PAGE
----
HARRISBURG — A group of House Republicans have introduced legislation similar to a new law in Iowa that would ban abortions after six weeks.
The legislation, authored by state Rep. Rick Saccone, R-Washington County, would ban abortions after the point at which the heartbeat of the fetus can be detected.
“You may have heard the slogan that ‘Abortion stops a beating heart,’” Saccone wrote in a memo to other lawmakers describing his legislation, but under his proposal “a beating heart will stop abortion.”
Gov. Tom Wolf has already indicated he will veto the legislation if it passes the General Assembly.
The Republicans seeking to challenge him in the general election are divided over whether they would sign the measure if given the chance.
State Sen. Scott Wagner, R-York County, the party-endorsed candidate for governor, would support the legislation, a spokesman for his campaign said Wednesday.
"Scott is pro-life. He has a 100 percent pro-life voting record that has been praised by the Pennsylvania Pro-Life Federation and as governor he would continue to fight for the rights of the unborn, which would include supporting the heartbeat bill," said Wagner’s spokesman, Andrew Romeo.
Laura Ellsworth, one of the two candidates challenging Wagner in Tuesday’s primary, wouldn’t support the measure, according to her campaign. While Ellsworth is anti-abortion, she doesn’t believe the six-week ban in the heartbeat bill would hold up to a constitutional challenge, according to a statement provided by her campaign.
"As governor, I would focus on pro-life legislation that would withstand constitutional challenge, including the existing legislation that bans abortion after 20 weeks and bans abortion in the case of children with Down Syndrome," Ellsworth said in the statement.
The third candidate, Paul Mango, declined to weigh in specifically on the bill because he hasn't had a chance to review the legislation, according to a statement provided by his campaign.
The statement notes that "Paul is committed to fostering a culture of life in the commonwealth of Pennsylvania. He believes life begins at conception and he will vigorously support legislation advancing life."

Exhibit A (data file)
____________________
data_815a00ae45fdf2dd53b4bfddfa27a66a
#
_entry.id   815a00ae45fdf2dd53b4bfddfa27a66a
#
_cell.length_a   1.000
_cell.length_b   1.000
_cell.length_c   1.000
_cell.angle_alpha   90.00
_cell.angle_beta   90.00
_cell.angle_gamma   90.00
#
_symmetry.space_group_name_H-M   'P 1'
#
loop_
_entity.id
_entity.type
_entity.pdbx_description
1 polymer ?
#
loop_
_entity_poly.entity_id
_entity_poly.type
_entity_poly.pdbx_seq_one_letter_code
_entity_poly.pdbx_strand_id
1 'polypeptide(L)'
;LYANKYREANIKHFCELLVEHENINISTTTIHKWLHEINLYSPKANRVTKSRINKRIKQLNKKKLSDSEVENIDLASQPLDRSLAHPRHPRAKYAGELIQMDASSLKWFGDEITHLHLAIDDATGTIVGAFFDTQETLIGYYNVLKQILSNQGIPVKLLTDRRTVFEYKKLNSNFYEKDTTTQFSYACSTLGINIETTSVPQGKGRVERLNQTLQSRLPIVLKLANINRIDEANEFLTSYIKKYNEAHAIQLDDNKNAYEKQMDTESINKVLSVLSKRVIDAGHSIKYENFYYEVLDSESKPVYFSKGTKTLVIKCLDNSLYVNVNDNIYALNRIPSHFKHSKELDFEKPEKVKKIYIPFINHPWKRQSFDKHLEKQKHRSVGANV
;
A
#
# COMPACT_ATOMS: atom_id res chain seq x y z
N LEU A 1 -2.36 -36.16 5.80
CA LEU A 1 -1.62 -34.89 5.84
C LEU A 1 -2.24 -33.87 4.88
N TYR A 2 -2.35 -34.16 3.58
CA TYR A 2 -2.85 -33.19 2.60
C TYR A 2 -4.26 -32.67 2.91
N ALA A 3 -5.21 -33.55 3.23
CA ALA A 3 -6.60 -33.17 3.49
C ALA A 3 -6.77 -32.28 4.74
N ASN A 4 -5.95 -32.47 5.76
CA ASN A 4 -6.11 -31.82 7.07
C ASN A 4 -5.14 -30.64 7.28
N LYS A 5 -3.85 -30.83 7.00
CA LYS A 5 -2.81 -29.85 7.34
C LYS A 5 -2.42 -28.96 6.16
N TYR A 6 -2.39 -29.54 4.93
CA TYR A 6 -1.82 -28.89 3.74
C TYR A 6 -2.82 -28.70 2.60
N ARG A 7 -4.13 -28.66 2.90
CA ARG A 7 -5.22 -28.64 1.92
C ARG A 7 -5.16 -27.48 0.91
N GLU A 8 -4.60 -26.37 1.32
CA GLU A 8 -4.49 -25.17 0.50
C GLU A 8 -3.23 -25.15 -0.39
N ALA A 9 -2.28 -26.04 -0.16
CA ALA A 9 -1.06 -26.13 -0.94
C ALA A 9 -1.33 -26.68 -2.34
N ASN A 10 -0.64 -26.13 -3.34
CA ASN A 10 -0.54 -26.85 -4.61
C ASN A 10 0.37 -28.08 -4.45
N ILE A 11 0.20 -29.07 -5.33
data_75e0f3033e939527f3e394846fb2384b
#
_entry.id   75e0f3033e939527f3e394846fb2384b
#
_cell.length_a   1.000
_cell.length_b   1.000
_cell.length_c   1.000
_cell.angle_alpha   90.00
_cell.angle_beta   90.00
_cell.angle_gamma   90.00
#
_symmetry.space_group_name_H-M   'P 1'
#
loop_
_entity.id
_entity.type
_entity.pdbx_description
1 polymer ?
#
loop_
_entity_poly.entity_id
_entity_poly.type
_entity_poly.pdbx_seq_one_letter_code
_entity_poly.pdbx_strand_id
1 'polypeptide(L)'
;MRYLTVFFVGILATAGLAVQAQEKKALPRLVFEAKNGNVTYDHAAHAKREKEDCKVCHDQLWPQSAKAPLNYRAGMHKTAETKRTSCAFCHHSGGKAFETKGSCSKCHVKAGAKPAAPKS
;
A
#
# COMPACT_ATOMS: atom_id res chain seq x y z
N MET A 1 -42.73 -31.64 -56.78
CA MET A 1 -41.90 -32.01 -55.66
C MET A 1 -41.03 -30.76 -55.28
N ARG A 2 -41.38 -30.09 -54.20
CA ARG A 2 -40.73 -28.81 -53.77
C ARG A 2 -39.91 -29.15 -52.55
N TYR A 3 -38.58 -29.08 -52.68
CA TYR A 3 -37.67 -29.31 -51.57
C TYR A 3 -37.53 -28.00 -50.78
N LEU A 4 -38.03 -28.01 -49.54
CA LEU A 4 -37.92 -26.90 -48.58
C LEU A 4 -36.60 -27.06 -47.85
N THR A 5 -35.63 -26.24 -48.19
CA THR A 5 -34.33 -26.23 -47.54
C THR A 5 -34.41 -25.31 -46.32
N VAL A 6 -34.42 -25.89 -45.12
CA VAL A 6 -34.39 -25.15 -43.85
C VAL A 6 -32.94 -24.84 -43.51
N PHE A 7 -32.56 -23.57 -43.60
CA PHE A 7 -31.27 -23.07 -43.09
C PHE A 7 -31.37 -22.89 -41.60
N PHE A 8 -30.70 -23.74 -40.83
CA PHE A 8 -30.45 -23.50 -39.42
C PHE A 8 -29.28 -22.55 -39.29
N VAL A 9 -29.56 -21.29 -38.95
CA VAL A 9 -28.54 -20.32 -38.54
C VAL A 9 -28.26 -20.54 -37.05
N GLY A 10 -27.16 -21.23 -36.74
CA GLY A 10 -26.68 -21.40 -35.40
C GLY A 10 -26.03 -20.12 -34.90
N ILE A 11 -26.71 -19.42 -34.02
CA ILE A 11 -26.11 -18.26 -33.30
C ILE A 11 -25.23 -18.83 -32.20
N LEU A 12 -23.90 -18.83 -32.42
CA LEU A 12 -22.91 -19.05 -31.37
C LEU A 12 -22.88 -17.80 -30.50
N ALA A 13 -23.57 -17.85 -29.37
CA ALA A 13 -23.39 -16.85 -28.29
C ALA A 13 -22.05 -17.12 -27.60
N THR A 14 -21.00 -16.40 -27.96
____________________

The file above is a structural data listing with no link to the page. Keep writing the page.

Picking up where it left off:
Saccone’s bill is just the latest in a series of anti-abortion measures that have moved at the Capitol. Last year, Senate Bill 3, which would have barred abortions after 20 weeks, was vetoed by Wolf. Earlier this year, the state House passed legislation that would bar abortions spurred by a diagnosis of Down Syndrome. That measure hasn’t moved in the state Senate yet.
Wolf made it clear that the newest bill would draw his veto pen.
“This new bill is even more extreme than the bill I stopped last year, and I will do everything in my power to stop this dangerous and unconscionable attack on women’s health care,” Wolf said Tuesday.
Abortion rights lobbyists said that while, Wagner at least, has expressed support, it’s unlikely to matter because even if the measure does become law, appeals courts would almost certainly stop it.
“Courts have been pretty clear that abortion bans this extreme are unconstitutional,” said Andy Hoover, a spokesman for the American Civil Liberties Union in Pennsylvania.
Sari Stevens, executive director of Planned Parenthood Pennsylvania Advocates, said that despite the support for other abortion bills in the General Assembly, it’s far from clear that this measure has any traction at the Capitol.
“I suspect it could fail” if it comes up for a floor vote, she said.
A similar measure passed the state Legislature in Ohio in 2016, but was vetoed by Gov. John Kasich, state Democratic Party spokeswoman Beth Melena said.
Iowa Gov. Kim Reynolds signed a heartbeat bill into law last week, a move that state Rep. Kathy Rapp, R-Warren County, called “bold.”
Rapp leads the House Pro-Life Caucus. She had authored a version of the legislation that would have barred abortions after 20-weeks, but for Wolf’s veto.
The 20-week limit is tied to the notion that fetal pain is possible at that point, she said. The move to ban abortions when a heartbeat is detectable makes sense, Rapp said.
“If we determine death as the point at which a heart stops beating, we should determine life as starting when the heart starts beating,” she said.
But opponents of the bill say that the six-week limit would effectively ban all abortions because hardly any woman knows she’s pregnant before that point, Stevens said.
John Finnerty is the statehouse reporter for CNHI, the parent company of The Daily Item. Email comments to email@example.com. Follow Finnerty on Twitter @cnhipa.